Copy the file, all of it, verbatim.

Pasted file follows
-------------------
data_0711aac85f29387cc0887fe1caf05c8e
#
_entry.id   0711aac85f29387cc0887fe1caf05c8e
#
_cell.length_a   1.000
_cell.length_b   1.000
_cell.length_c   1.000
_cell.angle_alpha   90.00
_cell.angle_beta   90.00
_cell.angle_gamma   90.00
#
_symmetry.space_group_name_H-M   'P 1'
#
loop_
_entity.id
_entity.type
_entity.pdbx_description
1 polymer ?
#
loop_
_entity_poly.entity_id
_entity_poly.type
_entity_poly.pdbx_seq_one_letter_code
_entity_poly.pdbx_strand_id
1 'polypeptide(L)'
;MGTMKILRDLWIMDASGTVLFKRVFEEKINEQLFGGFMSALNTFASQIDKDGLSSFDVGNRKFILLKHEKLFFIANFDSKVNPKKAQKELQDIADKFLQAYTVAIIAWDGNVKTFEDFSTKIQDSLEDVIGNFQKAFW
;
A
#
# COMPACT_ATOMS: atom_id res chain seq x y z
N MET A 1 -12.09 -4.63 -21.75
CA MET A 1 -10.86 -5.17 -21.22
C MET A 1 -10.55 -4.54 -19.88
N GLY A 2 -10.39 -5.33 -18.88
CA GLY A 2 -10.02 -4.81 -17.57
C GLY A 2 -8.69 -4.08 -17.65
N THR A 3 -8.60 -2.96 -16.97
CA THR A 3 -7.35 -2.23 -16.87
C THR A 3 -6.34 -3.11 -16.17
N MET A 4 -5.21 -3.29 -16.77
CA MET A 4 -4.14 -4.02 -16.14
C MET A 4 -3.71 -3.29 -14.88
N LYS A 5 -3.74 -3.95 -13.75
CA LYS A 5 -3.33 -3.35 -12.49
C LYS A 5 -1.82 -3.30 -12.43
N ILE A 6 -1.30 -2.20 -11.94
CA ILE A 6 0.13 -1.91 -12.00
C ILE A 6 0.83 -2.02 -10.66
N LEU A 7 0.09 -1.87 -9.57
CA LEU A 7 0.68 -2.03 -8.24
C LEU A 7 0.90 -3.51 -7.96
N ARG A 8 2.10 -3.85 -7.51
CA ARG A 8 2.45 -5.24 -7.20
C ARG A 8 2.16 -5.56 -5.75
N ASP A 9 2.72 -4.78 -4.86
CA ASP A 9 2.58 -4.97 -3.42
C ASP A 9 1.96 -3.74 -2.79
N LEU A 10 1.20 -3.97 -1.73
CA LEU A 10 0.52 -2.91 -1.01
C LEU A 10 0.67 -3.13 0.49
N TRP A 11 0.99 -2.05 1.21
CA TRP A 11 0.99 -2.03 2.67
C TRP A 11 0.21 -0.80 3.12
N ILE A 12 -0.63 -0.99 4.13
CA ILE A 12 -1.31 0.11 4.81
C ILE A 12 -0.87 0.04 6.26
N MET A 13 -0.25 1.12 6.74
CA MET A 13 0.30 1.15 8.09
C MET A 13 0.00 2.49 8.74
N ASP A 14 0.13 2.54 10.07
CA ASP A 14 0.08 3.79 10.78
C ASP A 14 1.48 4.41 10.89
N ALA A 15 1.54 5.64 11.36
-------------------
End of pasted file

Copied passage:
data_0711aac85f29387cc0887fe1caf05c8e
#
_entry.id   0711aac85f29387cc0887fe1caf05c8e
#
_cell.length_a   1.000
_cell.length_b   1.000
_cell.length_c   1.000
_cell.angle_alpha   90.00
_cell.angle_beta   90.00
_cell.angle_gamma   90.00
#
_symmetry.space_group_name_H-M   'P 1'
#
loop_
_entity.id
_entity.type
_entity.pdbx_description
1 polymer ?
#
loop_
_entity_poly.entity_id
_entity_poly.type
_entity_poly.pdbx_seq_one_letter_code
_entity_poly.pdbx_strand_id
1 'polypeptide(L)'
;MGTMKILRDLWIMDASGTVLFKRVFEEKINEQLFGGFMSALNTFASQIDKDGLSSFDVGNRKFILLKHEKLFFIANFDSKVNPKKAQKELQDIADKFLQAYTVAIIAWDGNVKTFEDFSTKIQDSLEDVIGNFQKAFW
;
A
#
# COMPACT_ATOMS: atom_id res chain seq x y z
N MET A 1 -12.09 -4.63 -21.75
CA MET A 1 -10.86 -5.17 -21.22
C MET A 1 -10.55 -4.54 -19.88
N GLY A 2 -10.39 -5.33 -18.88
CA GLY A 2 -10.02 -4.81 -17.57
C GLY A 2 -8.69 -4.08 -17.65
N THR A 3 -8.60 -2.96 -16.97
CA THR A 3 -7.35 -2.23 -16.87
C THR A 3 -6.34 -3.11 -16.17
N MET A 4 -5.21 -3.29 -16.77
CA MET A 4 -4.14 -4.02 -16.14
C MET A 4 -3.71 -3.29 -14.88
N LYS A 5 -3.74 -3.95 -13.75
CA LYS A 5 -3.33 -3.35 -12.49
C LYS A 5 -1.82 -3.30 -12.43
N ILE A 6 -1.30 -2.20 -11.94
CA ILE A 6 0.13 -1.91 -12.00
C ILE A 6 0.83 -2.02 -10.66
N LEU A 7 0.09 -1.87 -9.57
CA LEU A 7 0.68 -2.03 -8.24
C LEU A 7 0.90 -3.51 -7.96
N ARG A 8 2.10 -3.85 -7.51
CA ARG A 8 2.45 -5.24 -7.20
C ARG A 8 2.16 -5.56 -5.75
N ASP A 9 2.72 -4.78 -4.86
CA ASP A 9 2.58 -4.97 -3.42
C ASP A 9 1.96 -3.74 -2.79
N LEU A 10 1.20 -3.97 -1.73
CA LEU A 10 0.52 -2.91 -1.01
C LEU A 10 0.67 -3.13 0.49
N TRP A 11 0.99 -2.05 1.21
CA TRP A 11 0.99 -2.03 2.67
C TRP A 11 0.21 -0.80 3.12
N ILE A 12 -0.63 -0.99 4.13
CA ILE A 12 -1.31 0.11 4.81
C ILE A 12 -0.87 0.04 6.26
N MET A 13 -0.25 1.12 6.74
CA MET A 13 0.30 1.15 8.09
C MET A 13 0.00 2.49 8.74
N ASP A 14 0.13 2.54 10.07
CA ASP A 14 0.08 3.79 10.78
C ASP A 14 1.48 4.41 10.89
N ALA A 15 1.54 5.64 11.36